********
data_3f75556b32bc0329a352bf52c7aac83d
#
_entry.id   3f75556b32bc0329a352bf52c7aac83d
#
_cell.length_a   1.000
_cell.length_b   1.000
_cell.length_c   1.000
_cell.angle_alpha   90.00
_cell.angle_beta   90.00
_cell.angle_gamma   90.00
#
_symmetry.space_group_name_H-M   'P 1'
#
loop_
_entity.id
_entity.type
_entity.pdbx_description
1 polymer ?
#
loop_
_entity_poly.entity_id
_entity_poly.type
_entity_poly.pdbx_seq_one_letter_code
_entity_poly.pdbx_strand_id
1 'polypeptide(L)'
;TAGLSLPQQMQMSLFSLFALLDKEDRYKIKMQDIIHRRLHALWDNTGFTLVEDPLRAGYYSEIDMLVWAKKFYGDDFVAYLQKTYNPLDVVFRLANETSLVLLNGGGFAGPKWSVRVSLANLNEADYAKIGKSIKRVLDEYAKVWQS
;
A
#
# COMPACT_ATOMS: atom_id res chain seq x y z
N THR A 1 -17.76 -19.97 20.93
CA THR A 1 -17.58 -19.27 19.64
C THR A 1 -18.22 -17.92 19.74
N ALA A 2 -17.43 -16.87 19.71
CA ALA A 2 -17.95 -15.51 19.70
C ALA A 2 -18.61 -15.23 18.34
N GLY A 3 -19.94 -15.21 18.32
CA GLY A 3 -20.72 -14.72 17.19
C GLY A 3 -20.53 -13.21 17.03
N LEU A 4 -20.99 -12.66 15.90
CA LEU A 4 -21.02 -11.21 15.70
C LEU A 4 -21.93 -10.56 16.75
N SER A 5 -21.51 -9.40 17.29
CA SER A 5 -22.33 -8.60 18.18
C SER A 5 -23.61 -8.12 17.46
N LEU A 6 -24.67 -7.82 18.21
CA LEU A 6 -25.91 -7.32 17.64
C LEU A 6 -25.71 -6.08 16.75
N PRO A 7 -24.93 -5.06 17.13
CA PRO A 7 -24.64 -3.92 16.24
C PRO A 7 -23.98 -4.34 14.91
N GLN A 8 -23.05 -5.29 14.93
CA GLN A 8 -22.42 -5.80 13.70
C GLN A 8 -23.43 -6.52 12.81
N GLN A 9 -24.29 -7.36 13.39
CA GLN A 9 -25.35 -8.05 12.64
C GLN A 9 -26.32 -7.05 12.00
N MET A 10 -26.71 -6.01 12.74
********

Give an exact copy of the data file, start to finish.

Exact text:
data_3f75556b32bc0329a352bf52c7aac83d
#
_entry.id   3f75556b32bc0329a352bf52c7aac83d
#
_cell.length_a   1.000
_cell.length_b   1.000
_cell.length_c   1.000
_cell.angle_alpha   90.00
_cell.angle_beta   90.00
_cell.angle_gamma   90.00
#
_symmetry.space_group_name_H-M   'P 1'
#
loop_
_entity.id
_entity.type
_entity.pdbx_description
1 polymer ?
#
loop_
_entity_poly.entity_id
_entity_poly.type
_entity_poly.pdbx_seq_one_letter_code
_entity_poly.pdbx_strand_id
1 'polypeptide(L)'
;TAGLSLPQQMQMSLFSLFALLDKEDRYKIKMQDIIHRRLHALWDNTGFTLVEDPLRAGYYSEIDMLVWAKKFYGDDFVAYLQKTYNPLDVVFRLANETSLVLLNGGGFAGPKWSVRVSLANLNEADYAKIGKSIKRVLDEYAKVWQS
;
A
#
# COMPACT_ATOMS: atom_id res chain seq x y z
N THR A 1 -17.76 -19.97 20.93
CA THR A 1 -17.58 -19.27 19.64
C THR A 1 -18.22 -17.92 19.74
N ALA A 2 -17.43 -16.87 19.71
CA ALA A 2 -17.95 -15.51 19.70
C ALA A 2 -18.61 -15.23 18.34
N GLY A 3 -19.94 -15.21 18.32
CA GLY A 3 -20.72 -14.72 17.19
C GLY A 3 -20.53 -13.21 17.03
N LEU A 4 -20.99 -12.66 15.90
CA LEU A 4 -21.02 -11.21 15.70
C LEU A 4 -21.93 -10.56 16.75
N SER A 5 -21.51 -9.40 17.29
CA SER A 5 -22.33 -8.60 18.18
C SER A 5 -23.61 -8.12 17.46
N LEU A 6 -24.67 -7.82 18.21
CA LEU A 6 -25.91 -7.32 17.64
C LEU A 6 -25.71 -6.08 16.75
N PRO A 7 -24.93 -5.06 17.13
CA PRO A 7 -24.64 -3.92 16.24
C PRO A 7 -23.98 -4.34 14.91
N GLN A 8 -23.05 -5.29 14.93
CA GLN A 8 -22.42 -5.80 13.70
C GLN A 8 -23.43 -6.52 12.81
N GLN A 9 -24.29 -7.36 13.39
CA GLN A 9 -25.35 -8.05 12.64
C GLN A 9 -26.32 -7.05 12.00
N MET A 10 -26.71 -6.01 12.74